Inspiration, Writing

How to direct your workweek with emotions and 4 questions

Emotions get a bad rap. Emotional women are hysterical. Emotional men are weak. Characters that withhold emotion are seen and written as strong.

Did anyone else cringe while reading that?

But it’s true. That’s how our society writes and often thinks about emotions. The funny thing is, we talk about the positive side of emotions more than the downside, the weakness. When you look up quotes about emotions, you’ll find a couple that talk about weakness:

“Think with your head, not with your heart.” ―Unknown

“Life is a comedy to those who think, a tragedy to those who feel.” ―Jean Racine

However, you’ll find a lot more quotes about emotions that discuss the strength they can give you if you take charge of them:

“What we feel is a choice.” ―Piyush Shrivastav

“Don’t let people who don’t care about you, manipulate your mind, feelings and emotions or control how you think about yourself. Never give that much power to someone else.” ―Karon Waddell

“Whatever thought that activates a negative mood in your life, absolutely doesn’t deserve a single moment in your mind.” ―Edmond Mbiaka

“Once you replace negative thoughts with positive ones, you’ll start having positive results.” ―Willie Nelson

“You cannot have a positive life and a negative mind.”―Joyce Meyer

The truth is that emotions are powerful. Whether they are positive or negative, they can be used for good. They can be used to help you with your work.

For a moment, think about your workweek. Do you feel overwhelmed and harried? Do you feel exhausted and behind? Or do you feel productive and like your work has meaning?

In this blog post, I talked about the Progress Principle. Today, I want to go a step further. I want to encourage you to connect your emotions to your progress. Your progress concerning that short story, book, getting published, or day job – or all of that and more. The key is to use your emotions to be intentional about your workweek, creativity, and productivity.

It all starts with four questions. I’m not sure if I learned these questions from Ken Coleman or Rachel Hollis while listening to one of their podcasts, but I’ve been answering these questions every Monday for the past month. They help center me before work and I set them on my desk as a reminder to focus and work hard.

  1. How do I want to feel this week?
  2. What makes me feel this way?
  3.  What can I plan this week to make me feel this way?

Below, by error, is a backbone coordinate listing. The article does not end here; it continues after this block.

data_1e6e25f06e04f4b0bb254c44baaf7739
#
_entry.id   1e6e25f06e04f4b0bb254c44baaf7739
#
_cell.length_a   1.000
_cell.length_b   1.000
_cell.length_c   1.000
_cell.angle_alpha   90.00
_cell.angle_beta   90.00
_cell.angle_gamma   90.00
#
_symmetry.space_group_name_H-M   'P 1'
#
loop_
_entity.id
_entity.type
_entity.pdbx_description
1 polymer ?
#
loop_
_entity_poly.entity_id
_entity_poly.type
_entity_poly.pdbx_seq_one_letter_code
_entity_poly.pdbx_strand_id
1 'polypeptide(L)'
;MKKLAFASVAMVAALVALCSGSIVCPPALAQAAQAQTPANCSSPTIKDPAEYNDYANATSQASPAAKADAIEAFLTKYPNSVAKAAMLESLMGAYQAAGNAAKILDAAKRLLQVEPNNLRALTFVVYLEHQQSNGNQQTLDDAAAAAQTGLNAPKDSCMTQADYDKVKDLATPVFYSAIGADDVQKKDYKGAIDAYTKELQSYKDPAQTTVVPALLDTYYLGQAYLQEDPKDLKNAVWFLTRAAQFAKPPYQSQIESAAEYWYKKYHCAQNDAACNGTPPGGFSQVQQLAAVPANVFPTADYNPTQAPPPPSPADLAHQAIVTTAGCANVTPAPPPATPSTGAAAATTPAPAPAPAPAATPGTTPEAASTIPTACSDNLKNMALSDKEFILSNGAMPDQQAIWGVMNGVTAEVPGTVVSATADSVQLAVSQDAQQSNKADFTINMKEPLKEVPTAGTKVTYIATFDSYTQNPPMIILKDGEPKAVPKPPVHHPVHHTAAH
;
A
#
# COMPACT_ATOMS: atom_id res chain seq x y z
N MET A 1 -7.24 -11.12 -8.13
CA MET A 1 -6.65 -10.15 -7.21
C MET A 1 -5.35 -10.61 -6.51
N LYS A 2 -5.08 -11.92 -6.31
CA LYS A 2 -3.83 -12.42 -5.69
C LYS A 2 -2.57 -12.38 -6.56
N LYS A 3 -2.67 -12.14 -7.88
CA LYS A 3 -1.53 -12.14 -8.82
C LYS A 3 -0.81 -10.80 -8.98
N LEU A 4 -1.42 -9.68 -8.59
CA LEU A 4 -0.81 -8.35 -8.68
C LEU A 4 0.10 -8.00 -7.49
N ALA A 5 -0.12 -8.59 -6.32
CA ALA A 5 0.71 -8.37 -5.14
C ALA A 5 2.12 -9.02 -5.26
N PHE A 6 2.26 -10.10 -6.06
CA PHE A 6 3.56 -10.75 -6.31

4. What are my excuses and solutions?

These four questions are powerful. Tying emotions to my to-do list gives me reason to complete the most important tasks. This isn’t necessarily a way to do more, but instead a call to action to do the things that give me energy and satisfaction

Let’s dive into examples:

I want to feel motivated…

To make me feel motivated this week, I will create a writing playlist because the right music encourages me to write. My excuse is that I don’t have time to spend creating a playlist because I have so much work to do, but I can take 10 minutes per day selecting a few songs for a playlist. At the end of the week, I’ll have a new writing playlist.

I want to feel accomplished…

To feel accomplished, I will submit a story to a local publication. To get started, I can research some publications that would be interested in my story. My excuse is that I’m afraid of rejection, but that fear is futile because my desire to be published outweighs the possible rejection because, from rejection, I will learn how to become a better writer.

I want to feel connected…

To feel connected, I will prioritize people and time, not work. To do this, I can give myself time limits for my work and personal tasks. Then I will reach out to fellow writers to feel connected to the writing community outside of Twitter. My excuse is that I don’t have time to spend with new people because I should be earning money, but that excuse is fueled by fear, not reality, so I will re-organize my schedule to prioritize my time accordingly.  

As you can see, a lot of my examples involve time. I feel like I don’t have enough of it. After taking the time to set these goals and go over them for a few minutes every day to create my priorities and schedule accordingly, I not only help myself become more productive, but I also learn my weaknesses, which will fuel my next goals.  

Whatever you do, personalize the feeling, the emotions, and the action for your week. Every week will probably be different, although some will be the same. The key for this exercise is to connect your emotions to your to-do list, but make the to-do very small and doable so you feel accomplished (using the Progress Principle).

Challenge: Write those four questions in a notebook or on a sticky note. Place it on your desk or wherever you work/write. On Monday, answer the questions honestly. It just takes a few minutes. Then keep those answers near you as you work and allow them to prioritize your to-do list. Leave a comment if you’re trying this out and let me know how it goes next week.

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